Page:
Thursday, September 20, 2012

Jordynn and Ryon Marry at The King's Daughters Inn

In July, I was go glad that Jordynn and Ryon decided to marry indoors.  They were, too.  They both looked cool and relaxed at this sweet intimate ceremony for only family and close friends.   Since they were joining families from two cultures they had elements of both cultures in their ceremony.  

They're a delightful couple.  They seemed so calm and easy going that they were able to just concentrate on each other and drink in the power of this moment.  I love it when a couple can be present at their ceremony because they let go of the nervousness and know that nothing can go wrong in such a moment of love.

While the ceremony was in the format and style of a western ceremony, they served tea to their parents in the ceremony.  While they served the tea, their friend read the section 'On Children' from Kahlil Gibran's wonderful book 'The Prophet.'

Their friend offered this lovely poem from Marge Piercy's book, "The Art of Blessing the Day"
The day I forget to write
the day I forget to feed the cat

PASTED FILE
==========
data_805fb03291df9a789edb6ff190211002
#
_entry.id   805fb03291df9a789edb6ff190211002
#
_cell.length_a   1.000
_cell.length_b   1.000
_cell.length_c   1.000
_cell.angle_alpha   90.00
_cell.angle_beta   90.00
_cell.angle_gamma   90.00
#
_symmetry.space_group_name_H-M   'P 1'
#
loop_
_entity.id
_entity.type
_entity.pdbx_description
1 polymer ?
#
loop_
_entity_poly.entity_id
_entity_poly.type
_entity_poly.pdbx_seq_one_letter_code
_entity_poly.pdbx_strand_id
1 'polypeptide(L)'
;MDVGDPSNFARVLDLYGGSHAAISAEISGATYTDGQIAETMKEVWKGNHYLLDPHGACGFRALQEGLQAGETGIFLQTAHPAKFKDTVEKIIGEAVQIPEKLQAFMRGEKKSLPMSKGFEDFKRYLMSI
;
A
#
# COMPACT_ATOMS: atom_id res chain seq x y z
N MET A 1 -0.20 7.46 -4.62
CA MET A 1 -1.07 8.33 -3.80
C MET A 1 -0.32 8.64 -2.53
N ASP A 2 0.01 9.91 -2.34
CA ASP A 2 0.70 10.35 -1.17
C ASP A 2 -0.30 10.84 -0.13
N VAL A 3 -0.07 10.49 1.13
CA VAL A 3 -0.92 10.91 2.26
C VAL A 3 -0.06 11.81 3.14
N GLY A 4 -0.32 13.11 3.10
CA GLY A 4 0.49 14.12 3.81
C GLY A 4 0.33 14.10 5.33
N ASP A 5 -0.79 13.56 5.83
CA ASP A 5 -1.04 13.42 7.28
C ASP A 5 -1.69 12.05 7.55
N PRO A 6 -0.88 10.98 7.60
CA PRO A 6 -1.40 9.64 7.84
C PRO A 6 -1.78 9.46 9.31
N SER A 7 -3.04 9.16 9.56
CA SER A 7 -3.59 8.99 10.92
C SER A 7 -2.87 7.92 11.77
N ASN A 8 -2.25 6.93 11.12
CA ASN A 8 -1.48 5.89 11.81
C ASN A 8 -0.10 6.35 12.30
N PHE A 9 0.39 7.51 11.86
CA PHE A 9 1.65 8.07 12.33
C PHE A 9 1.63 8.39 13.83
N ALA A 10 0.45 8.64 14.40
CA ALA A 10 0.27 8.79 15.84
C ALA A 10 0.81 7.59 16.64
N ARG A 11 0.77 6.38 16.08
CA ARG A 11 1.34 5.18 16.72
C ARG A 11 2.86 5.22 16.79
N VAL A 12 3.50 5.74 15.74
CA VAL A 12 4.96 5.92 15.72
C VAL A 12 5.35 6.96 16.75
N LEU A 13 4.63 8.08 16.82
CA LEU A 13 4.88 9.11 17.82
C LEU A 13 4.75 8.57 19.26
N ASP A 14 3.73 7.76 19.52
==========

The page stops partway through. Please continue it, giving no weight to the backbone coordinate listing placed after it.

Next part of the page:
the day I forget to love you
the day I forget your name
and then my own.
Until then I will not cease
this spinning pattern: part weave
of skeins of soft wool to keep
us warm, to clothe our too open
flesh, to decorate us –
and part dance, through woods
where roots trip me, a dance
through meadows of rabbit holes
and old ribs of plowing hidden
under thick grass.
Until then I will whirl
through my ragged days.
Like a spindle, like a dreydl
I will turn in the center
of my intricate weave
spelling your name in my dance
in my weaving, in my work,
your hidden name which
is simply, finally,

Then they exchanged vows and rings, with the lovely classic sentence, ' I give you this ring a pledge of my love ....and as a symbol of our unity.'

They created a unique ceremony blending a wine ceremony with a red string ceremony customary in China.  According to Chinese legend, our fates regarding marriage partners are determined by the Old Man Under the Moon, who uses red string to link the feet of boys and girls who are destined to become marriage partners. This ensures that they will ultimately meet. This explains the popular saying, “Those whom fate binds together will find each other though separated by a thousand miles.”
This was such a lovely ceremony that another couple where one member of the couple is Chinese requested this same ceremony in their wedding.

They had wonderful professionals helping to make their wedding special.  Their photographer was friend, Christopher Chao.  Their florist was Victoria Park Florist, in Chapel Hill.  Their cake was from Miel Bon Bons in Carrboro, their catering was by Extravagant Fare, in Durham, and their musicians were from Big Woods Music and their DJ was Bill Smith from Bill Smith's Magic of Music.

I loved being a part of their wedding.  It was a privilege to see our world growing smaller in distance and yet larger in love before my eyes.

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